Then I heard a gruff laugh and I cautiously and slowly squinted my eyes that revealed an unbelievable scene. Unknown to me, the hack driver had removed his arm from my neck and I was no long being pinned against the cart. As I opened my eyes fully, I saw that he was holding my wallet and clutched between two of his fingers was a U.S currency minted in America, home of the free, genuine $5 dollar bill!
Is there an emotion on this whole “crazy” planet that can equal what I was feeling at that precise moment? How could this happen? I had torn my wallet literally to pieces ripping the stitches and exposing all the flaps and pockets. There was no money in that wallet; none. The driver was once again smiling as he held the “magical” fiver and reached down and picked up the items that had fallen on the ground earlier and straightened them up and handed them back to me. Bear in mind this was the same person who moments before was prepared to take my life for the price of a $5 bill.
As the realization fully restored my head and I knew then I was going to live, the driver motioned for me to get back in the hack for the ride back to town. I shook my head and said, “No thanks, I will walk.” I made the international symbol of walking by moving my fingers over my open palm. He understood and as he turned the hack around, I remembered to grab my camera and returned it to its case. The driver gave me a friendly wave and began to “pedal” his way back to Hong Kong to collect more fares. I just wondered how many notches were on the hilt of his blade for all the people he had killed for one reason or another.
It was a long walk back down that hill and I had to explain to the water taxi driver that I was broke and needed to get out to the Whitehurst anchored in the harbor. Evidently he had heard that story before and often and gave me a “freebie” to my home. The first person I saw when I went aboard was one of my “so-called friends”. He ran over, put his hands on both my shoulders and said, “Robbie, you aren’t sore are you? We just did it as a joke.” I brushed his hands off and told him I was nearly killed. He said, “Aw c'mon let’s not get dramatic about it! You were okay, It was just a prank, okay?”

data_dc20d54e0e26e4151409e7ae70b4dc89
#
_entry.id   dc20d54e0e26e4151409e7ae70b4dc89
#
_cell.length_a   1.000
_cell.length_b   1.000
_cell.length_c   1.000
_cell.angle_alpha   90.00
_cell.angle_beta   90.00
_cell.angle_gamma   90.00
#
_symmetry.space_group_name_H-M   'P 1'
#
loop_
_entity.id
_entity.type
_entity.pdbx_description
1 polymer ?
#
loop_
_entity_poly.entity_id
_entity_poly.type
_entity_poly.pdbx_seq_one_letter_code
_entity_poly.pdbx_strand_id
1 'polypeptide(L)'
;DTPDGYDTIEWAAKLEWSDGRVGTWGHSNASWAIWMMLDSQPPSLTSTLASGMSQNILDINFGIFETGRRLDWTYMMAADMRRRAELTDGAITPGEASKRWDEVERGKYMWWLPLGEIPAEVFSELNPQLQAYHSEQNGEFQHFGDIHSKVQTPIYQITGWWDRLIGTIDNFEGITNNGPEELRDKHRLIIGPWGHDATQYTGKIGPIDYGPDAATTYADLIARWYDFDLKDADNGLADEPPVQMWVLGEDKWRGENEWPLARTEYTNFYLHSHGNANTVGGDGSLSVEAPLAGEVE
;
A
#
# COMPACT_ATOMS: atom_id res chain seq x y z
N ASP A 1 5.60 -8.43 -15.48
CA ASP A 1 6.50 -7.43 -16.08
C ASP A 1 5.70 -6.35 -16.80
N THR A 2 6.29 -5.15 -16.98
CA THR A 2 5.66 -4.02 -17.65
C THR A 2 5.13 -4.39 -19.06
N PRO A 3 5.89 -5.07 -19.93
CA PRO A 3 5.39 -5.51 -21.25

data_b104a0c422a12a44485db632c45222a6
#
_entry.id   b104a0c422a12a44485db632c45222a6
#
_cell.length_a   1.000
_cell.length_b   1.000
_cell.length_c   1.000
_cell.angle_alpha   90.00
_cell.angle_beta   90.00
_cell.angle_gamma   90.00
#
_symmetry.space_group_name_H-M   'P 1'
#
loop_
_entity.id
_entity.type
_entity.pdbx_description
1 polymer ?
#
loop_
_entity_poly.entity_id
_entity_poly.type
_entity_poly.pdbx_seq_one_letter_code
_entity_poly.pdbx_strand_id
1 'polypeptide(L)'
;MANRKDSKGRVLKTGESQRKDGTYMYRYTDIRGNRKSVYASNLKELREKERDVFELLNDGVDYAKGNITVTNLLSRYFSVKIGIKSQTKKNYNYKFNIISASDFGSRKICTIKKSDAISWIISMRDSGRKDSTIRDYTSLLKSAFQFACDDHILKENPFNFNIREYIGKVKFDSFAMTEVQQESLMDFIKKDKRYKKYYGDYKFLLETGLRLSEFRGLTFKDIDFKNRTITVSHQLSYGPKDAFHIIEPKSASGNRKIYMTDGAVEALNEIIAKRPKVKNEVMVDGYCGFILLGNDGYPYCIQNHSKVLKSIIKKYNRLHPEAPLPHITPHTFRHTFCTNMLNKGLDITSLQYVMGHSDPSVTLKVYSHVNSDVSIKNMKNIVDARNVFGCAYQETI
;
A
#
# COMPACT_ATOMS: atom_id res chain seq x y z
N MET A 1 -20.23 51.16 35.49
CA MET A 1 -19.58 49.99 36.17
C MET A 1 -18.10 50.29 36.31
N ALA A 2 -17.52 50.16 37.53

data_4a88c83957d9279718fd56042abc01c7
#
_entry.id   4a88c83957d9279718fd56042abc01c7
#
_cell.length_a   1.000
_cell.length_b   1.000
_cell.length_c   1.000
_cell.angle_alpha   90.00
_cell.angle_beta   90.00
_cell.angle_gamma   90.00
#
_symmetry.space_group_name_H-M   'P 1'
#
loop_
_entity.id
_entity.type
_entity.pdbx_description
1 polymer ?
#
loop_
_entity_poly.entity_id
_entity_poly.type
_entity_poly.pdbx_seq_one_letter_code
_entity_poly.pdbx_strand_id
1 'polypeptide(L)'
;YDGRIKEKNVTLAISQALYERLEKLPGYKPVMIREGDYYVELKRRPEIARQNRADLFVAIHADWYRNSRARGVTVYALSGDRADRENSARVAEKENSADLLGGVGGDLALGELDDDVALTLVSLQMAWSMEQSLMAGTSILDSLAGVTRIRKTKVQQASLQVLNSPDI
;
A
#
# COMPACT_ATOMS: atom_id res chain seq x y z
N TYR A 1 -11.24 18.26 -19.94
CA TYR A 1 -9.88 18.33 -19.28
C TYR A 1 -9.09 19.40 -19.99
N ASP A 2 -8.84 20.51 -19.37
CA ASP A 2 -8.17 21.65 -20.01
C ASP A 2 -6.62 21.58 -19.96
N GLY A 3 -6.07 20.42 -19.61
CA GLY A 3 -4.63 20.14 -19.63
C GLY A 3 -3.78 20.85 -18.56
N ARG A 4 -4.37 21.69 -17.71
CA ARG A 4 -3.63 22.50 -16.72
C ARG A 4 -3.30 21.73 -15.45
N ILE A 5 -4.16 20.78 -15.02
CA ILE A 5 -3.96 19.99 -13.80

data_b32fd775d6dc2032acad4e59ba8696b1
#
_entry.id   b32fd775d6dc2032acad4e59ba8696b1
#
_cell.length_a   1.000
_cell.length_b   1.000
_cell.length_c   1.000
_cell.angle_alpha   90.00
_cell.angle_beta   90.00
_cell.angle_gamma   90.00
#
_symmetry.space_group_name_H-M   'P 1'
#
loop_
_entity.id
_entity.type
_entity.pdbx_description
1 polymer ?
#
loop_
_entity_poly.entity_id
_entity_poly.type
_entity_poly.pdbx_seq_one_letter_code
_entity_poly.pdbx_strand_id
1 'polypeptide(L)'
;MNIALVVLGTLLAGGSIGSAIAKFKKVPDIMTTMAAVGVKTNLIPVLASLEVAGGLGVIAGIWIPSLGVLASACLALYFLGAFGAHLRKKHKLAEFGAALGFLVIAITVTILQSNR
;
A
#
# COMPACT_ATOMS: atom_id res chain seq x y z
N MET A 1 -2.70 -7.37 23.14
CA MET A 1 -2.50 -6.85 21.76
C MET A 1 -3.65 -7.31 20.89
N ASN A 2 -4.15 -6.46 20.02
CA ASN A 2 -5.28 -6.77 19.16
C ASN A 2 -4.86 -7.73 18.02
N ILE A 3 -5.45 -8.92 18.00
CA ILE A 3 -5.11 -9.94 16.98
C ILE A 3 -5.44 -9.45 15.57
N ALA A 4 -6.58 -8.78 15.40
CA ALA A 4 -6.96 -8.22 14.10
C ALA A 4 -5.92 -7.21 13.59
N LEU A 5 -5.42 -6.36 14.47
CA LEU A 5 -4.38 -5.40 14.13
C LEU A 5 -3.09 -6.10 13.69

I grabbed his shirt and pulled him close to my face. “Listen, joke, prank or whatever; that hack driver almost cut my throat!” His eyes widened and he knew I was telling him the truth. “Hey Robbie, no kidding, man. It wasn’t my idea. We’re sorry, really we didn’t know.” I told him I was tired and hungry so he walked away and I went below deck to my bunk. When I sat down on the familiar mattress, I felt numb and shook as my body had a delayed reaction from the afternoon’s experience. I closed my eyes again and truly thanked God. I now believed in miracles.
Epilog: Oh, sure there are those who will read this and will try to explain this episode as a “hidden” bill was in my wallet all along that I just missed in my nervous search. Or maybe they will excuse the whole thing by justifying the driver had the money all along and just wanted to throw a “scare” into me. I did feel the knife blade being pushed against my neck. But, friends, whatever you believe, or believe in, I know in my heart and soul that a merciful God wasn’t quite ready to receive me at that time of my life and somehow put the $5 bill in the hands of that merciless Chinese to save me from a horrible and early death.
Moral: Word to the Wise – “never deny the existence of miracles”